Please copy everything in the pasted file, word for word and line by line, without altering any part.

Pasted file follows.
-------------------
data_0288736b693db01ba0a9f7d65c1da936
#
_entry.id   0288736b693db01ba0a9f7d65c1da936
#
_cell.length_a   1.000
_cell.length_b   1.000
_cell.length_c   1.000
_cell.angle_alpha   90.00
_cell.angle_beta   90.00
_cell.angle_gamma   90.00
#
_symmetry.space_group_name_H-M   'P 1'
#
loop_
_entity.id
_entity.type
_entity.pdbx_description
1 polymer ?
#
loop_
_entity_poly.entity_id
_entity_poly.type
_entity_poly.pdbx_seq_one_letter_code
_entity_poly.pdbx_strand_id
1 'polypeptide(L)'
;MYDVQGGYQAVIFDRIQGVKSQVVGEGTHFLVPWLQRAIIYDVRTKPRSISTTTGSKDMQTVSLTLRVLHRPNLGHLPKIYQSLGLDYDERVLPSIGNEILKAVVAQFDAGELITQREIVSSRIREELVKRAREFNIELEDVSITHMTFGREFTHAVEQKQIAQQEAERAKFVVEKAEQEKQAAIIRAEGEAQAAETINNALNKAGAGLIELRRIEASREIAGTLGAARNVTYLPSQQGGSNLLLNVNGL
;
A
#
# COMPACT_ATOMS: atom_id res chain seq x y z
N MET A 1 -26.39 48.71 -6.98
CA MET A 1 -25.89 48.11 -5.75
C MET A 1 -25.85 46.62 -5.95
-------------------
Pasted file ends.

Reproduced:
data_0288736b693db01ba0a9f7d65c1da936
#
_entry.id   0288736b693db01ba0a9f7d65c1da936
#
_cell.length_a   1.000
_cell.length_b   1.000
_cell.length_c   1.000
_cell.angle_alpha   90.00
_cell.angle_beta   90.00
_cell.angle_gamma   90.00
#
_symmetry.space_group_name_H-M   'P 1'
#
loop_
_entity.id
_entity.type
_entity.pdbx_description
1 polymer ?
#
loop_
_entity_poly.entity_id
_entity_poly.type
_entity_poly.pdbx_seq_one_letter_code
_entity_poly.pdbx_strand_id
1 'polypeptide(L)'
;MYDVQGGYQAVIFDRIQGVKSQVVGEGTHFLVPWLQRAIIYDVRTKPRSISTTTGSKDMQTVSLTLRVLHRPNLGHLPKIYQSLGLDYDERVLPSIGNEILKAVVAQFDAGELITQREIVSSRIREELVKRAREFNIELEDVSITHMTFGREFTHAVEQKQIAQQEAERAKFVVEKAEQEKQAAIIRAEGEAQAAETINNALNKAGAGLIELRRIEASREIAGTLGAARNVTYLPSQQGGSNLLLNVNGL
;
A
#
# COMPACT_ATOMS: atom_id res chain seq x y z
N MET A 1 -26.39 48.71 -6.98
CA MET A 1 -25.89 48.11 -5.75
C MET A 1 -25.85 46.62 -5.95